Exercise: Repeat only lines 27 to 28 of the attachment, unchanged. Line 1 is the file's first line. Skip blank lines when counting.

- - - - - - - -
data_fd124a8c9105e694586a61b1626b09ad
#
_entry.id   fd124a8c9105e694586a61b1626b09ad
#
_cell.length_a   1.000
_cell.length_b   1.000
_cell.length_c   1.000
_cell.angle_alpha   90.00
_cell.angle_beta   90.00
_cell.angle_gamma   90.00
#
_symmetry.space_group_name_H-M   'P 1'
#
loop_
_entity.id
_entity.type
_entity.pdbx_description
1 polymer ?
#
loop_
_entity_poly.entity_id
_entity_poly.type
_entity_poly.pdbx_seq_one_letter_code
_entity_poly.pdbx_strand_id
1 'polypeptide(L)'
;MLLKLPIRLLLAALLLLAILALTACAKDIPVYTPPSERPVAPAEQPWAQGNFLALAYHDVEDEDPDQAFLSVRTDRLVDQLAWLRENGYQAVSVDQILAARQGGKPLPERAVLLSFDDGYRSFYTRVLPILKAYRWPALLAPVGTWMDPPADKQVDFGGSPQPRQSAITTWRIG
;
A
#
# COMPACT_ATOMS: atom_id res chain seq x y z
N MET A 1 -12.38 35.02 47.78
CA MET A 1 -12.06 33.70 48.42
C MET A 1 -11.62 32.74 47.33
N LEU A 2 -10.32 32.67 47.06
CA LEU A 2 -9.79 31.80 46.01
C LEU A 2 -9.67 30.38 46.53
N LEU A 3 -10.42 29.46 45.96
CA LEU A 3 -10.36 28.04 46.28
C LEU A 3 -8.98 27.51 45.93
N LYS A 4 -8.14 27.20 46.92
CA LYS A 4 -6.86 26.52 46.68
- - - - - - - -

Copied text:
;
A